The ‘R’ in EMDR stands for ‘reprocessing’, essentially changing the way that your brain stores memories around trauma. By accessing the traumatic memory in a specific way and then using an outside stimulus (usually visual, hence the ‘eye movement’ part of the acronym) the feelings around the memory will decrease in intensity. You may still experience a stress response around specific triggers such as smells or sounds, but they will be much milder. After desensitization, new and positive feelings can be associated with the memory instead.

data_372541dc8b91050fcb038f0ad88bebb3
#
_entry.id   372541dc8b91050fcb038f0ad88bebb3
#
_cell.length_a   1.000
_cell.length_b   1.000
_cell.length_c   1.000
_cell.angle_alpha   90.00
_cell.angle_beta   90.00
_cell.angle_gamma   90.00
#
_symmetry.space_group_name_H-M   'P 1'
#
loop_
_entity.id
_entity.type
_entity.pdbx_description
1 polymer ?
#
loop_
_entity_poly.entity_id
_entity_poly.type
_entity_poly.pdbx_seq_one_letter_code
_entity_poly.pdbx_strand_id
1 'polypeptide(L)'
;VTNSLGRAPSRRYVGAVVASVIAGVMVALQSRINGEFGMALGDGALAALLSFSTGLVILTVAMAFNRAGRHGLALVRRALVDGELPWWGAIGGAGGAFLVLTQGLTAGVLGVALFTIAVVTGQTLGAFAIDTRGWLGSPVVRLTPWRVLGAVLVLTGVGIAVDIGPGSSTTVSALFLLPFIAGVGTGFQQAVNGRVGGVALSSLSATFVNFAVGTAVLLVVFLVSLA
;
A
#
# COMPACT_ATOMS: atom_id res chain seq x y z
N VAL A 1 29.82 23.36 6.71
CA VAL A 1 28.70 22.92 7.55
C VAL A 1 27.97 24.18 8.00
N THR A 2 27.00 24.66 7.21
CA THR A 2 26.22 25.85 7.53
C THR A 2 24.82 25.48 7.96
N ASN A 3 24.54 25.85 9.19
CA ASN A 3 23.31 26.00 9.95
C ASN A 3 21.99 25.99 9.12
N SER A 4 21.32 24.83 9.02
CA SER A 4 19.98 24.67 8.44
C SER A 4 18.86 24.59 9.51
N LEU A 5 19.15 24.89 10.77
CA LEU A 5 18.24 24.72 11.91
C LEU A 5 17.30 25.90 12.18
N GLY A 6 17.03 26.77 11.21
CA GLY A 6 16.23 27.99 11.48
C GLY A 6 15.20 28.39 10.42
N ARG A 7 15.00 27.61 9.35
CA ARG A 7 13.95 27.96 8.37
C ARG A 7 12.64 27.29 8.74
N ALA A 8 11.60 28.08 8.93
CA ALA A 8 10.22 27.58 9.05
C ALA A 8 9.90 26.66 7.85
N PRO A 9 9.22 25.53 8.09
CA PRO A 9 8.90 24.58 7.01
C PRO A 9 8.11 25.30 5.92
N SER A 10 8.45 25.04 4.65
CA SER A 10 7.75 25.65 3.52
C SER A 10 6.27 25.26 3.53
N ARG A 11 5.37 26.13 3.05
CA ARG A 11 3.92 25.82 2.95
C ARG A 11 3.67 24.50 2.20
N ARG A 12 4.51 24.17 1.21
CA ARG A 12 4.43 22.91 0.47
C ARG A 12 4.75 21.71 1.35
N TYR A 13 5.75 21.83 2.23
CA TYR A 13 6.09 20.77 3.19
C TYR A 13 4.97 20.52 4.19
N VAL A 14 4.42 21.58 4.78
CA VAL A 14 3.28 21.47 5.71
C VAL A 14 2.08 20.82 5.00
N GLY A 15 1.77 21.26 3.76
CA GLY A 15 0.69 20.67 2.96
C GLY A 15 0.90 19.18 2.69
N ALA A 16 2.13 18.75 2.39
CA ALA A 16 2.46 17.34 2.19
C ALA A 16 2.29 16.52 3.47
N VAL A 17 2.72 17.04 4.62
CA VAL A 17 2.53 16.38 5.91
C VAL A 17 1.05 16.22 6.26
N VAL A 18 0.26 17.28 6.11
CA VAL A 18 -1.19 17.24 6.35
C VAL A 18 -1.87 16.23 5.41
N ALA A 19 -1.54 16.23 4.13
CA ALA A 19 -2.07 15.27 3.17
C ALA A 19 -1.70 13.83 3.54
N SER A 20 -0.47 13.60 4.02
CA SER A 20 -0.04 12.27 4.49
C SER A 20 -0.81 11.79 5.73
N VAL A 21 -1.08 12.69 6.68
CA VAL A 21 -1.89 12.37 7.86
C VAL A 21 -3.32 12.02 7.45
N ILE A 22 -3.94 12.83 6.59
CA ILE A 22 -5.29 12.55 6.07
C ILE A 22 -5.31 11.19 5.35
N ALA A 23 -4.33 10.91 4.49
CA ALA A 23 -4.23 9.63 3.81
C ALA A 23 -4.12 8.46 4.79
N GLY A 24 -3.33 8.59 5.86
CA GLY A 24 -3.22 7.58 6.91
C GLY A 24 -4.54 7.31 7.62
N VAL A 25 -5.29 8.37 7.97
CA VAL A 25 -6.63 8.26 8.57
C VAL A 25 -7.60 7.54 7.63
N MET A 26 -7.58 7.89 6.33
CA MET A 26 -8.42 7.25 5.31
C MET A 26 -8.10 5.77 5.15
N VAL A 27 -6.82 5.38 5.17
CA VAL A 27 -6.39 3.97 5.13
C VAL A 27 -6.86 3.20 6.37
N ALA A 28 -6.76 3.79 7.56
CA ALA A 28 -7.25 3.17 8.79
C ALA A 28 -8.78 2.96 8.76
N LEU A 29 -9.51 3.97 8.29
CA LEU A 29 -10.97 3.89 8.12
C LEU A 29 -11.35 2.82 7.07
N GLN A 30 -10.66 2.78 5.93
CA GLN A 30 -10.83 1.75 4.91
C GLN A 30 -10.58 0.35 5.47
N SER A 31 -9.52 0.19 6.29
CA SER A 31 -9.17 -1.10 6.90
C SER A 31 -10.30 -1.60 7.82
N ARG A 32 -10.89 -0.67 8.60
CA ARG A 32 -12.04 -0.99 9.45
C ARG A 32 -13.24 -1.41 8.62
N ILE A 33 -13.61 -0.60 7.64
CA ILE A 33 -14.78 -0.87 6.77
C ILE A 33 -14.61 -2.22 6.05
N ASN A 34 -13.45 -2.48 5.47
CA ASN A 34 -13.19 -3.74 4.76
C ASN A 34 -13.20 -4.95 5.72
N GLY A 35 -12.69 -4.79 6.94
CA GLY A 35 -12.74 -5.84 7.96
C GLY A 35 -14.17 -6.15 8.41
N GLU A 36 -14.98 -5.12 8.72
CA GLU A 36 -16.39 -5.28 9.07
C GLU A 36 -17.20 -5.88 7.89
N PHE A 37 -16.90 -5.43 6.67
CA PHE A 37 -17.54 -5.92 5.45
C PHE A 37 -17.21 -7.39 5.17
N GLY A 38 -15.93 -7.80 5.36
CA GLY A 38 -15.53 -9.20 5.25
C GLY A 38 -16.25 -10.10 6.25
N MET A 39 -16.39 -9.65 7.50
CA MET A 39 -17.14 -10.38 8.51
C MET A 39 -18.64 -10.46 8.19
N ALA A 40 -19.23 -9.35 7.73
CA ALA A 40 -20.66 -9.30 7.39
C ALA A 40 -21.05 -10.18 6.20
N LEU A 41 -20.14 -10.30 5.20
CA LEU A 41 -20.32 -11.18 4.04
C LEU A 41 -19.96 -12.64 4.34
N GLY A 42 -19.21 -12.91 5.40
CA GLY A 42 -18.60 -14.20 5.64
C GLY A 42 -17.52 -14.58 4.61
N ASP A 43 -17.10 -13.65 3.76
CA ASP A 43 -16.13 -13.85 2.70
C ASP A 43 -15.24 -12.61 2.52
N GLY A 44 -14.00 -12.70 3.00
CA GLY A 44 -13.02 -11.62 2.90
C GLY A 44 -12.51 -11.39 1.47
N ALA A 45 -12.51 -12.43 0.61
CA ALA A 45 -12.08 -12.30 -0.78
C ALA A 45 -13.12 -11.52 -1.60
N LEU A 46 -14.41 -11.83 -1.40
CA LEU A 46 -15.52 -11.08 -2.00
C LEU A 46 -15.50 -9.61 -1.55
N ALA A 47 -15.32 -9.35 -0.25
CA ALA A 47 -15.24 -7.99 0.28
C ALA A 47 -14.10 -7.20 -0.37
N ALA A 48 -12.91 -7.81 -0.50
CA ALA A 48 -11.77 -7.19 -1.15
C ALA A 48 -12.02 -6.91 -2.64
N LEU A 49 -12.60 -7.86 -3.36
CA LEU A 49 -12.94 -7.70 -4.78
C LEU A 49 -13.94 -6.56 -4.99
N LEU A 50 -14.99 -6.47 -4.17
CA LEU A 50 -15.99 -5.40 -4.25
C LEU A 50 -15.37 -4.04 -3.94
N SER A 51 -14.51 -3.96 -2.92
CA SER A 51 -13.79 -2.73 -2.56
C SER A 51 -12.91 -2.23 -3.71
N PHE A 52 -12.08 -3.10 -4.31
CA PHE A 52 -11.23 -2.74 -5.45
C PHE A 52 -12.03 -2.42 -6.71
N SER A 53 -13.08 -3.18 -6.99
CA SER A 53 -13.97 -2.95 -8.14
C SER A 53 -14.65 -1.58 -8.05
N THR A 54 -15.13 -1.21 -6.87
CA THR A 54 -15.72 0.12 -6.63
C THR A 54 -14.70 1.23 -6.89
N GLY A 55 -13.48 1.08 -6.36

Although EMDR is commonly used to treat PTSD, many people have found it helpful with other mental health conditions such as anxiety and depression.